This series features Padamsee’s well-known fascination for ideas of duality and iteration and their depiction on the picture-plane. In Mirror Images, the artist has relied on two halves to form a complete image; in each half, forms are not mirrored but echoed in the other, thus forming dual representations of similar realities. “These works bring together the artist’s philosophical interests with his formal interests in color […] Dualities seem to define the career of Akbar Padamsee; an Indian who uses European forms, a colorist who paints monochrome works, who uses oil as much as he relies on ink and deploys both line and stain, a figurative painter who paints sublime landscapes, and an artist who is intuitive as he is intellectual.” (Amrita Jhaveri, A Guide to 101 Modern and Contemporary Indian Artists, Mumbai, 2005, p. 60).

“Space-cognition and time-cognition depend on a compound duality, inside-outside, expansion-contraction, exhalation-inhalation, the round and the square. We inhale, the trees exhale, we exhale, the trees inhale, a mirrored symbiosis. Expression must contain its dialectical opposite, the conscious and unconscious on the same psychic plane. I have two eyes, two retinas, but the mind compounds the two images into one […] Colours expand and contract, colours reach out of their skins to invade each other’s territories, the blue goes in search of its complementary counterpart yellow or orange. The further away from each other I place them the greater the space and the voyage.” (Artist quote, Mirror-Images, Exhibition Catalogue, Pundole Art Gallery, Mumbai, 1994, unpaginated).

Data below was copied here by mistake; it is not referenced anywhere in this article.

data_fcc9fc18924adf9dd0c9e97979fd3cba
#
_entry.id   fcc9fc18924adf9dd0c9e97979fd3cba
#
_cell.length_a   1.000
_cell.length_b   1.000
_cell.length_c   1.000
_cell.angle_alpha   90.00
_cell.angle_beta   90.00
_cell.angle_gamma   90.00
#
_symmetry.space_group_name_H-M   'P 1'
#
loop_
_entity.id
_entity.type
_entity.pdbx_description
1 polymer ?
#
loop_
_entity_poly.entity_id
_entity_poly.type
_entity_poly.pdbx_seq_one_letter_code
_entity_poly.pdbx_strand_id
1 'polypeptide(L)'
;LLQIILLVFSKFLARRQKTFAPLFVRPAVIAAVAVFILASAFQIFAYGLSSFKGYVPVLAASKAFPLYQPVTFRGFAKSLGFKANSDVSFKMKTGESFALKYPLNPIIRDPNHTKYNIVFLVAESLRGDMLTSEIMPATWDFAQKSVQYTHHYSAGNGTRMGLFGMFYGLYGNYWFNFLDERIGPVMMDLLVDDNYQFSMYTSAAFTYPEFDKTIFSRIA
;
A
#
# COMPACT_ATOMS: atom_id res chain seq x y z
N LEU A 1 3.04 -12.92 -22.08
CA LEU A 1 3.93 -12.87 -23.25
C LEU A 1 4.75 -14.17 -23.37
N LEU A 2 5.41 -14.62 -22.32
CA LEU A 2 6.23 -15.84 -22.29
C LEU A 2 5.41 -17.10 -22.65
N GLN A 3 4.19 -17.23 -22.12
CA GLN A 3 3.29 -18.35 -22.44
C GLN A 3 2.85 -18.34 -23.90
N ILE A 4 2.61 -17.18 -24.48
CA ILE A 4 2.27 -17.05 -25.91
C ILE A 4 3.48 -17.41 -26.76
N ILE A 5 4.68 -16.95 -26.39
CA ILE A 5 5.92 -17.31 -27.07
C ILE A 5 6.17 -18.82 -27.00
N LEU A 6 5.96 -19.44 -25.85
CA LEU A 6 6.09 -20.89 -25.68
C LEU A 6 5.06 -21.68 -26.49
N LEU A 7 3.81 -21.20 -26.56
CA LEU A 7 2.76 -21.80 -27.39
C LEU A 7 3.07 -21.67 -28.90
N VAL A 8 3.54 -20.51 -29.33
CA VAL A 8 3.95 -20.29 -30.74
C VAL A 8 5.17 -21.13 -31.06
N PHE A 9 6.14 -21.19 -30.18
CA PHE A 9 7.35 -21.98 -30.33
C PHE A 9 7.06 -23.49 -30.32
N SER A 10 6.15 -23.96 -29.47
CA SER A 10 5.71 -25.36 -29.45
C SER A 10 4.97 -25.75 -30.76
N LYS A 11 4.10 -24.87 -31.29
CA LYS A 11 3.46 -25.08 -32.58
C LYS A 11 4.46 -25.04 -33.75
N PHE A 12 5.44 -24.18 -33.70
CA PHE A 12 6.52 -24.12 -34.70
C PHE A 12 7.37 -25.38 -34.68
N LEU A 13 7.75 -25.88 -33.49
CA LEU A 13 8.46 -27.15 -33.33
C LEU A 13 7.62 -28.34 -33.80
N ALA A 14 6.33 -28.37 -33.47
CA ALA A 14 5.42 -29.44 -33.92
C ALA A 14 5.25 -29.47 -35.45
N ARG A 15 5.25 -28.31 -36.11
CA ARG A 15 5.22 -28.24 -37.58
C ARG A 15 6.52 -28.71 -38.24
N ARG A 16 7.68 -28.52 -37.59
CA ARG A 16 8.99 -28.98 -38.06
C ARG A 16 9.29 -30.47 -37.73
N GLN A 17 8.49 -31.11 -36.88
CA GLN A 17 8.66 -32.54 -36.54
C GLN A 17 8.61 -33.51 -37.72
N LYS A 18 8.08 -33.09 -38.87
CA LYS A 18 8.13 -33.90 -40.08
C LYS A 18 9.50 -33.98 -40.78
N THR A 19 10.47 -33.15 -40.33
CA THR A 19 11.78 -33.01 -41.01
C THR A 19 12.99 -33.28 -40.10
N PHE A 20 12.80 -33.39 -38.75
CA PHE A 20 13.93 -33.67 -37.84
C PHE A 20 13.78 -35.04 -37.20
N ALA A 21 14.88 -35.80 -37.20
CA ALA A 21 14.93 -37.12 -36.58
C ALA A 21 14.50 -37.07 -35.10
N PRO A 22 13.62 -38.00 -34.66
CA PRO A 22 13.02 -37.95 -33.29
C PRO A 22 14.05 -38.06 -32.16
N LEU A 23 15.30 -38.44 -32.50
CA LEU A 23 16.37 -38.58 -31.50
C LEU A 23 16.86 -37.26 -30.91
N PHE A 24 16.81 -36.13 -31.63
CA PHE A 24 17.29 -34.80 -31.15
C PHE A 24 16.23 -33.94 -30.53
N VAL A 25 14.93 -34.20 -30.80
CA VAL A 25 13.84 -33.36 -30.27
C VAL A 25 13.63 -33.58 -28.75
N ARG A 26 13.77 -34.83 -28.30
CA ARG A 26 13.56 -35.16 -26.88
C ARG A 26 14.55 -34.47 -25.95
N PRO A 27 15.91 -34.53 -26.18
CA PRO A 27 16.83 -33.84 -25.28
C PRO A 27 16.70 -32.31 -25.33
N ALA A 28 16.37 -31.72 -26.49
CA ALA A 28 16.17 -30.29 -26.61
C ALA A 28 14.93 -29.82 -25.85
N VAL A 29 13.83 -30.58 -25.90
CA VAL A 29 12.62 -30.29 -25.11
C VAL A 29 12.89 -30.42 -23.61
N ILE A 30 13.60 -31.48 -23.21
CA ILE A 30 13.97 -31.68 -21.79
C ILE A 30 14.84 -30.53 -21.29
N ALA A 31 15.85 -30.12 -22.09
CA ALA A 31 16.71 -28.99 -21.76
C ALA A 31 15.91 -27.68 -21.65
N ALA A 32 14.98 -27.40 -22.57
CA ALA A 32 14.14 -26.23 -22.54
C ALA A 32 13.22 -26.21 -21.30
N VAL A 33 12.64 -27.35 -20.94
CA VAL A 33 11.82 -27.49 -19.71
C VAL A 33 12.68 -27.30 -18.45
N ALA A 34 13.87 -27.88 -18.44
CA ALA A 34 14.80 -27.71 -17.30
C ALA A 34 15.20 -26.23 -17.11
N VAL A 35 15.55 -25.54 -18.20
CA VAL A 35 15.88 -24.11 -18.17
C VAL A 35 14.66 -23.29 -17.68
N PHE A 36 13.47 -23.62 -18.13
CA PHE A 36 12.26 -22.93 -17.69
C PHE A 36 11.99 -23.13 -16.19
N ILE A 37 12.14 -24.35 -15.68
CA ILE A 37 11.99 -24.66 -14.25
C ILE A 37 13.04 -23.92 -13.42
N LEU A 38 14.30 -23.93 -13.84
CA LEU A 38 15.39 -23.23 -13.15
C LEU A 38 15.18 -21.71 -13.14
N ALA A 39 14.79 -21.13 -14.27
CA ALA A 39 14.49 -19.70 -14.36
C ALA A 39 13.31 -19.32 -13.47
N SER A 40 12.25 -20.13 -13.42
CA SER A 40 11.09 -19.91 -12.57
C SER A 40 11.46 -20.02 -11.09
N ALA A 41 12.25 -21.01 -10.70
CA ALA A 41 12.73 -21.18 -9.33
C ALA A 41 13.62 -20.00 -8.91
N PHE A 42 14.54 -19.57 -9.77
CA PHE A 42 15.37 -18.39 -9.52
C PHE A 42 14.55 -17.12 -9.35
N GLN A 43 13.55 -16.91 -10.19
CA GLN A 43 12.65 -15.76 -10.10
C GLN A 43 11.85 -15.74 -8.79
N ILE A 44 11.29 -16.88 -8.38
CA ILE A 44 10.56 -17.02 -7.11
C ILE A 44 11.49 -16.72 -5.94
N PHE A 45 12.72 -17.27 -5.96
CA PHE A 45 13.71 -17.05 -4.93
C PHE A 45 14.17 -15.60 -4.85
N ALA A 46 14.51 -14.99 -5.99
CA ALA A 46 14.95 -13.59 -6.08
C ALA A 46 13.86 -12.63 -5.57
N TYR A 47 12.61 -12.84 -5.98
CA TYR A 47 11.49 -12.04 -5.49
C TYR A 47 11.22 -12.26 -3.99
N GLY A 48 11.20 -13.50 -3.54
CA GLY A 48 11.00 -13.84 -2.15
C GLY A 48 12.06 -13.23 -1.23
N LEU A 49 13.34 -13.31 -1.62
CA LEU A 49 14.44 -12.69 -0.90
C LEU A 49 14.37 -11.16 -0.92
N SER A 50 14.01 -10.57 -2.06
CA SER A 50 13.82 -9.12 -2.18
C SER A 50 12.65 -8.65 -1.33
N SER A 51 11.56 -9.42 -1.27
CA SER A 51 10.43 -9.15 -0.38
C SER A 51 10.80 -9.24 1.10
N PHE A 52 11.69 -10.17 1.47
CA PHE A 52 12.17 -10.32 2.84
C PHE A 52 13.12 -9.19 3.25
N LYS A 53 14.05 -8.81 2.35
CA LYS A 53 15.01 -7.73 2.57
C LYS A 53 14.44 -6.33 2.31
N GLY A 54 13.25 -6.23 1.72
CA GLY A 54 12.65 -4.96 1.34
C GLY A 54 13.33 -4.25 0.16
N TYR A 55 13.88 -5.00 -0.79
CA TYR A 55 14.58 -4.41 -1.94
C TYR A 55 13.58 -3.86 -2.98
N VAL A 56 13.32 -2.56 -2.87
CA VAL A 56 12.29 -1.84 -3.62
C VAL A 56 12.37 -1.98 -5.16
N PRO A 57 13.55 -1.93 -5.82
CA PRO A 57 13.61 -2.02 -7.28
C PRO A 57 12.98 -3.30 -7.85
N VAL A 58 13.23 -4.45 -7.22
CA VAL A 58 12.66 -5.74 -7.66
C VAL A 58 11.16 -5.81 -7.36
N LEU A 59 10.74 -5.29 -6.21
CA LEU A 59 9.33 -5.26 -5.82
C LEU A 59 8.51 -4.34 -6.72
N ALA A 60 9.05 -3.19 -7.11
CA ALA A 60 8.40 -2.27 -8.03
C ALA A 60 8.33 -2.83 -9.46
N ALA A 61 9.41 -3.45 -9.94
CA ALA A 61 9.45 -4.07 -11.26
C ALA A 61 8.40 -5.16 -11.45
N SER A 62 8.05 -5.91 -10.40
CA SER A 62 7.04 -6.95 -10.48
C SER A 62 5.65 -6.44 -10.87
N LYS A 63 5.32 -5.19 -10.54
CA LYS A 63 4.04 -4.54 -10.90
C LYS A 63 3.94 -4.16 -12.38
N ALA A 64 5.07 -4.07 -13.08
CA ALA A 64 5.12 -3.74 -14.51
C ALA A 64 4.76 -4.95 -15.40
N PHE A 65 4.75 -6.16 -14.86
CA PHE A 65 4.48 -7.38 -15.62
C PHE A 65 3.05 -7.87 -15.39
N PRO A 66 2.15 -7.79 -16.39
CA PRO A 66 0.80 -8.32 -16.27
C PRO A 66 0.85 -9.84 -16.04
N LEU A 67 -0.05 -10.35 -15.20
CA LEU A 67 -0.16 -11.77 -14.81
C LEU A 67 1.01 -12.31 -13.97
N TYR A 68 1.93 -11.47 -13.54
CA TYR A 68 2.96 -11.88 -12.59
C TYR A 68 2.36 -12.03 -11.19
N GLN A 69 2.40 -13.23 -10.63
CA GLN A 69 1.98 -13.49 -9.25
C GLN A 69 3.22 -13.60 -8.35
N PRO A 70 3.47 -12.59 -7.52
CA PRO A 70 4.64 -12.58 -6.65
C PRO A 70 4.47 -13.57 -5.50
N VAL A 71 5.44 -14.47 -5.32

Syed Haider Raza (1922-2016)

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Raza during his early years in his Paris studio

A dot marks an end in script. However, when speaking of Syed Haider Raza, a special legend it led to new beginnings, both in his early years and later in his art journey. Raza was a restless young man with an unbridled mind. While at school, his teacher drew a dot on a wall, trying to make him focus on it with the intention of calming his wandering mind. Raza recollects this incident as formative in his approach to art and even life.

A visual depiction of the sacred through the modern idiom invokes only one name in Indian art – Raza. His early years by the Narmada valley shaped his perspectives on culture, tradition, religion and their broader interpretations through art. His deep meditations on these subjects, all through his artistic journey, resulted in the emergence of a unique motif in Indian contemporary art – the ‘bindu’.

Raza’s art was nothing short of an obsession. This obsession wasn’t limited to a certain theme, but was a quality of mind that pursued everything it touched – whether it be geometry, theology or natural phenomena – with an encompassing intensity. His fascination and love for poetry, nature, and the elements at large inspired him. His exposure and training in Paris were ideal in shaping this enthusiasm. Raza’s landscapes were therefore strong, vibrant and even his ‘Bindu’ was derived from the intimacy he maintained with his themes. He reflects on this in his own words: “Painting is something alive as human beings in its different manifestations… It is a vital process of becoming. Just imagine how fascinating it is that the seed contains the total inherent forces of a plant, of animal life, and so on and so forth. And that could be the same process in form too!”